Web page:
Do you know a person with arthritis who has, or is, providing leadership in the community and deserves recognition for their valuable volunteer work? We encourage you to help us celebrate their contributions by nominating them for the Qualman-Davies Arthritis Consumer Community Leadership Award.

Qualman-Davies Award SlideThe Qualman-Davies Arthritis Consumer Community Leadership Award was created in 2014 to recognize one person’s contributions to helping Canadians living with the disease to be heard in decision-making processes that affect millions. That’s what Ann Qualman and Jim Davies did as early pioneers in arthritis advocacy in Canada. Their tireless and selfless efforts helped millions of Canadians.

To submit a nomination, please follow the steps listed below:

  1. Obtain the prospective nominee’s consent to be nominated prior to submitting this form
  2. Click here for the nomination form. If you create a separate nomination document, please use the headings provided on the Nomination Form PDF for ease of review by the award adjudication committee.
  3. Provide the completed nomination form to the nominee for their review for accuracy and obtain their signature on the document
  4. Submit the form to feedback@jointhealth.org

The application deadline is September 20, 2018. Each submission will be reviewed by the award adjudication committee and scored using a points system. The winner and their nominator will be notified by October 2, 2018. The award will be announced at the Arthritis Alliance of Canada’s 2018 Annual Meeting Reception taking place on Wednesday, November 21, 2018 in Toronto, Ontario.

JointHealth™ insight – Summer 2018

English JointHealth insight front cover pageSmart Design for People Living with Arthritis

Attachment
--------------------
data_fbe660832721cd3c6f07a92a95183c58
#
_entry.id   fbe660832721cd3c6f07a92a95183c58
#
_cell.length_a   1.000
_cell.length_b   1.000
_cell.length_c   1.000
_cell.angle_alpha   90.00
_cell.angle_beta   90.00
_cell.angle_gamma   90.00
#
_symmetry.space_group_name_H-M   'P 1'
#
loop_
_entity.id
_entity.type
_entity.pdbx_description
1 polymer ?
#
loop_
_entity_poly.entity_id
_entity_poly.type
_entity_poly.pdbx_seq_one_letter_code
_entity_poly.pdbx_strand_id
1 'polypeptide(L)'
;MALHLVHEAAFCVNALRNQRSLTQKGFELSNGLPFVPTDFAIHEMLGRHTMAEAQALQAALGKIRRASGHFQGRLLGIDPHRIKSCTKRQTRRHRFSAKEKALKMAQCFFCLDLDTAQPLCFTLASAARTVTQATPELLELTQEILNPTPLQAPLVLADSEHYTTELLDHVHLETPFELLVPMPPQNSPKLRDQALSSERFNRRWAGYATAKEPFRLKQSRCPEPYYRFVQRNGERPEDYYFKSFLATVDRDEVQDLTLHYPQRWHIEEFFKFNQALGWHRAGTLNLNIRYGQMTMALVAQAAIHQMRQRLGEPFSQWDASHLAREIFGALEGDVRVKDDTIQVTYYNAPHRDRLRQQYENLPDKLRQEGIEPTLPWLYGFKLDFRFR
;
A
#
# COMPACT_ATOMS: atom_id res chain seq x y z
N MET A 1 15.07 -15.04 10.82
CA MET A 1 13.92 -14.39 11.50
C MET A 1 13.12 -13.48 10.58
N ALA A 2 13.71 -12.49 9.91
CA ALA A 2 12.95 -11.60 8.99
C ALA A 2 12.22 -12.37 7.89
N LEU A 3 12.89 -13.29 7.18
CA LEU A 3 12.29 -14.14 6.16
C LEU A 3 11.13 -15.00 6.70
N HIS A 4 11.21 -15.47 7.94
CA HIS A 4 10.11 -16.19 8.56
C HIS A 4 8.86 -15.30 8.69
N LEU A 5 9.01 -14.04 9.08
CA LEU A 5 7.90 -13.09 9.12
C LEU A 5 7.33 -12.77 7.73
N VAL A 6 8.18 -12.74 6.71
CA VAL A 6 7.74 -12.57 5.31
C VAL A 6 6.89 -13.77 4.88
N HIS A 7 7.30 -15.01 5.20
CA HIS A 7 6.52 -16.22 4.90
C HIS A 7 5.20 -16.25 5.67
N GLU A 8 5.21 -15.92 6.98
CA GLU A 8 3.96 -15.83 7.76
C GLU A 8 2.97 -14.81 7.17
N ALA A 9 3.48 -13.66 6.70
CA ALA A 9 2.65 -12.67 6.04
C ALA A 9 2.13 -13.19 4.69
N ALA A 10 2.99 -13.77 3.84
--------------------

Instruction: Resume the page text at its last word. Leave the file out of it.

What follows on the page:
In this issue of JointHealth™ insight, we look at how smart choices in our living environments can make your arthritis experience easier, safer, and less painful, providing you solutions on how to modify your home or work environment.

In this issue, you will learn about:

  • Smart design solutions for home: Around the house, bedroom, dressing, kitchen, bathroom, laundry room, dining room, living room, and foyer
  • Smart design solutions for work: Desk and work schedule
  • The importance of educating co-workers and employers about arthritis

Continue reading

Surrey Inflammatory Arthritis Clinic: innovative, convenient, informative

Ask for your rheumatologist’s referral to make an appointment at the clinic! 

The recently opened Surrey Inflammatory Arthritis (IA) Clinic is located at the Surrey Memorial Hospital and provides services for people living with inflammatory arthritis. The clinic has therapists (occupational therapy and physical therapy) who are specifically trained to help you manage and treat the physical and mental impacts of rheumatoid arthritis.

Sarah Bryant, an occupational therapist at the Surrey IA Clinic, explains her work relationship with the clinic’s physical therapist: “We work in a transdisciplinary model, which means that we both train each other in the basics of our profession in rheumatology and that if you have something really specific to the discipline, you can see either one of us, as needed.” This transdisciplinary approach eliminates the stress associated with multiple visits to the clinic.

The services provided at the clinic are publicly funded and available for people living with inflammatory arthritis who are:

  • 18 years of age or older
  • diagnosed with rheumatoid arthritis within the last two years
  • living in the Fraser Health region
  • have a rheumatologist’s referral to the Surrey IA Clinic

This video provides general information about what you should expect when you visit an occupational or physical therapist at the Surrey IA Clinic. For more information about the clinic or to schedule an appointment, please call 604-585-5666 (extension 778778).

To subscribers who live outside of British Columbia:

If you know of a clinic in your area of Canada that offers a similar program, please email us at feedback@jointhealth.org so that we may share it on our resources page.

Everything you need to know about the shingles vaccine (Shingrix®) if you have inflammatory arthritis or are on a biologic

Image of files and envelops

What is shingles?